Skilled nursing care is full medical care provided in a clinical setting by credentialed medical professionals. Skilled nursing facilities are also referred to as nursing homes and are residential care facilities where residents receive skilled nursing services twenty four hours a day. Residents are patients who cannot take care of their own personal and medical needs.
Another option to consider is a specialized center for senior health care that is not a residence, but allows day visits for care and companionship. These wellness centers can be useful as one-stop shops for many senior services, such as meals, transportation and health care.
When you’re ready to begin your search for the right residential care facility, there are many things to do to end up with the right choice. First, any facility you consider needs to have an unannounced walk through. Walk around by yourself and give a five senses inspection – how does it look, smell, sound and feel. If the first thing you notice is a strong urine smell, turn around and leave. This is no place for your parent.
Vary your visits between days, evenings and weekends. Weekend staff levels are usually lower, so it can give you a good idea of how low they allow their staffing levels to be and what effect it has on the residents.
Listen for residents crying out or buzzers going off for long periods of time without anyone attending to them, which is another bad sign. I remember waiting on my elderly client, Bob Fulton, to be released from a long term care facility where he had been briefly for rehabilitation after a hospital stay. He was getting dressed so we could leave, and for the thirty minutes we waited in the hallway on the staff to finish with his last evaluation, the lady in the room next door was yelling for someone to help her. She had to go to the bathroom and was desperate for assistance, yet multiple staff members walked right past her door, totally ignoring her. I asked a nurse to please help her, to which she replied, “Sure, in a minute.” Of course, a minute actually took another half hour. I wanted to help her myself, but my client was almost ready to go and I needed to take care of him, too. Certainly I would never want anyone I cared about to live in that place for more than a few days. The level of care was quite low.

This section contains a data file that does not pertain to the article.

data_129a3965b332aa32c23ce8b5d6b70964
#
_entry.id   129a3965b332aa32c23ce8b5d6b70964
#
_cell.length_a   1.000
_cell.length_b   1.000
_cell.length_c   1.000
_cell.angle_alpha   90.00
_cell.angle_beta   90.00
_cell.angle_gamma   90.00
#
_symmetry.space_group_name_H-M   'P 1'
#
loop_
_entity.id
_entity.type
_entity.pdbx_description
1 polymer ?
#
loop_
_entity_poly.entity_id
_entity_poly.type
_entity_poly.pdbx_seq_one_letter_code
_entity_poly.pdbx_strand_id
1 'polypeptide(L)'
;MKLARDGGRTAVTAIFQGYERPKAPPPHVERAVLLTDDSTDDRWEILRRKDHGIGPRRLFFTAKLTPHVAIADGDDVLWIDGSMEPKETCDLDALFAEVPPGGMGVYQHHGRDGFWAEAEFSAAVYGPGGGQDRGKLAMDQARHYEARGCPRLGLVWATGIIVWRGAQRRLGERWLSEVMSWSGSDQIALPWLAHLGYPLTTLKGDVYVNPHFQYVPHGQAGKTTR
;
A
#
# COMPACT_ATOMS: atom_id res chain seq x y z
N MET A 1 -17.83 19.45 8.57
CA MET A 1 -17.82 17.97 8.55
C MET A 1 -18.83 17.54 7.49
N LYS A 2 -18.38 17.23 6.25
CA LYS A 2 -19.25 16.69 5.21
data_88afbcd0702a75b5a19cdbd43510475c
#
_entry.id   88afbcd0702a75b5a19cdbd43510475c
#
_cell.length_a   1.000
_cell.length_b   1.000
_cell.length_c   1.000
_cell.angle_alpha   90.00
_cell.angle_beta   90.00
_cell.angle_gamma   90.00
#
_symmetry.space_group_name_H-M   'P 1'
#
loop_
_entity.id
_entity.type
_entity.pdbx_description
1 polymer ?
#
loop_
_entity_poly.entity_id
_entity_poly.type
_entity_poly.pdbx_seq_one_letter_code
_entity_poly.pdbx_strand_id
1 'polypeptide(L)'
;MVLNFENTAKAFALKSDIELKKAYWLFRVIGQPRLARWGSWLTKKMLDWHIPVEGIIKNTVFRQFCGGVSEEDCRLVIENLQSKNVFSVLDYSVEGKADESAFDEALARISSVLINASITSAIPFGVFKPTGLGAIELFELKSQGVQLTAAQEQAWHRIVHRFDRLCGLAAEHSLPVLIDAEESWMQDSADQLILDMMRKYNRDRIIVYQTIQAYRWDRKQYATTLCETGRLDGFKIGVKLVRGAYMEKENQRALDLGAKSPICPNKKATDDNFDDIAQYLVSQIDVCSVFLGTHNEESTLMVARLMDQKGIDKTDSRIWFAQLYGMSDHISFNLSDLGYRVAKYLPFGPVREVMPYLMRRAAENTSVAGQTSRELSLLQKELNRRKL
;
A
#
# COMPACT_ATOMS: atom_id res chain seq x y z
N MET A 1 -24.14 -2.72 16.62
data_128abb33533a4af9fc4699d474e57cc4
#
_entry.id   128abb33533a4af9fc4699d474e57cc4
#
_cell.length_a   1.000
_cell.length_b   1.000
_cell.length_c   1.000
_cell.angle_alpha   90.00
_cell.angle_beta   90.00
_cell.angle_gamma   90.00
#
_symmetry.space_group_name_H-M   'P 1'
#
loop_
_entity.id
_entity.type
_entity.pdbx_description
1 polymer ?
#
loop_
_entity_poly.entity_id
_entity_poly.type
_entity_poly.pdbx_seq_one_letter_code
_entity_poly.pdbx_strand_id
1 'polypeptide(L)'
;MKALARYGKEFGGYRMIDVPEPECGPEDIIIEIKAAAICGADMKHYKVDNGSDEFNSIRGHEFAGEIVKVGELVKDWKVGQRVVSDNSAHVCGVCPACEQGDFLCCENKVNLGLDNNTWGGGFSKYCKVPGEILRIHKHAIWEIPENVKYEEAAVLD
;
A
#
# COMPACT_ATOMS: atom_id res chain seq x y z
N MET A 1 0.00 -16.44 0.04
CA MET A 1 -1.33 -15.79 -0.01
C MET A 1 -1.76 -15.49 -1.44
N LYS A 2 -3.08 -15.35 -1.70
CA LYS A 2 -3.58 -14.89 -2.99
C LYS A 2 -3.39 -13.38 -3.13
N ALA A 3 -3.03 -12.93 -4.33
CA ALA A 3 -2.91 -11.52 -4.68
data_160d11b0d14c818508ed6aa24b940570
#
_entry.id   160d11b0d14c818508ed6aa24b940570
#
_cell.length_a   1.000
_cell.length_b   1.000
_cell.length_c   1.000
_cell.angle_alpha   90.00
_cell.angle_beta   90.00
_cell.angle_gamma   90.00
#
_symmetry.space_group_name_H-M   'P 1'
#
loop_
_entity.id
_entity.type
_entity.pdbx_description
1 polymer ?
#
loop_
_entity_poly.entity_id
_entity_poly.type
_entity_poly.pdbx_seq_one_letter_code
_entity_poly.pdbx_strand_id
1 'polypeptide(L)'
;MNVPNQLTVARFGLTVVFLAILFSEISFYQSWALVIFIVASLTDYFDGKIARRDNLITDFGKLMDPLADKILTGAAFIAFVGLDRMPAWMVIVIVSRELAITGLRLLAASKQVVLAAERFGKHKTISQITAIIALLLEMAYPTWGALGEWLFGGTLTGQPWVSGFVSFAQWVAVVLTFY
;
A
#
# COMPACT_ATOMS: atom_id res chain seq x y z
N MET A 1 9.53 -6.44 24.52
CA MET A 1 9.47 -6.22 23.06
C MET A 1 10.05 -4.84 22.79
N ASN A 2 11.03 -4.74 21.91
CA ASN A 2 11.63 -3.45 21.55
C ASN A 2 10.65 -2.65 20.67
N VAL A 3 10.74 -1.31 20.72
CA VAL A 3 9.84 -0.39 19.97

You’ll want to go into the cafeteria or dining hall. The best time to do so is lunchtime or dinnertime. Go back on a planned visit with the staff and ask to have a meal so you can judge for yourself the quality of the food being served.
Ask what steps have been taken to prevent patients with dementia from wandering off or getting hurt. A properly stimulating environment for memory care is as important as security, so look for outdoor gardens and places for dementia residents to enjoy life without risk.
Having a parent with dementia means you need to ask additional questions about how certain behaviors are handled. For example, Daddy had a brief stay in the memory care unit of an assisted living shortly after my mother passed away. He was very confused and the staff’s answer to any challenging behavior was medication, medication, medication. Haldol, Vistaril and anything else they could think of to produce an almost vegetative state was their preferred tactic. What a disaster. We wouldn’t put up with it, and quickly moved him to a much better environment.
Each facility will have a calendar of activities. Look for activities with sufficient variety. If religious services are offered, look to see if your parent’s spiritual needs can be met. Is the pleasure of everyday life lost in the medical routine? Recreation options are vitally important to maintaining both emotional and physical well-being.
And last but not least, talk to the nursing supervisor to determine exactly what type of care your loved one would receive. Query her on arrangements in case of emergency, what happens when a higher level of care is needed, and how physical fitness is encouraged.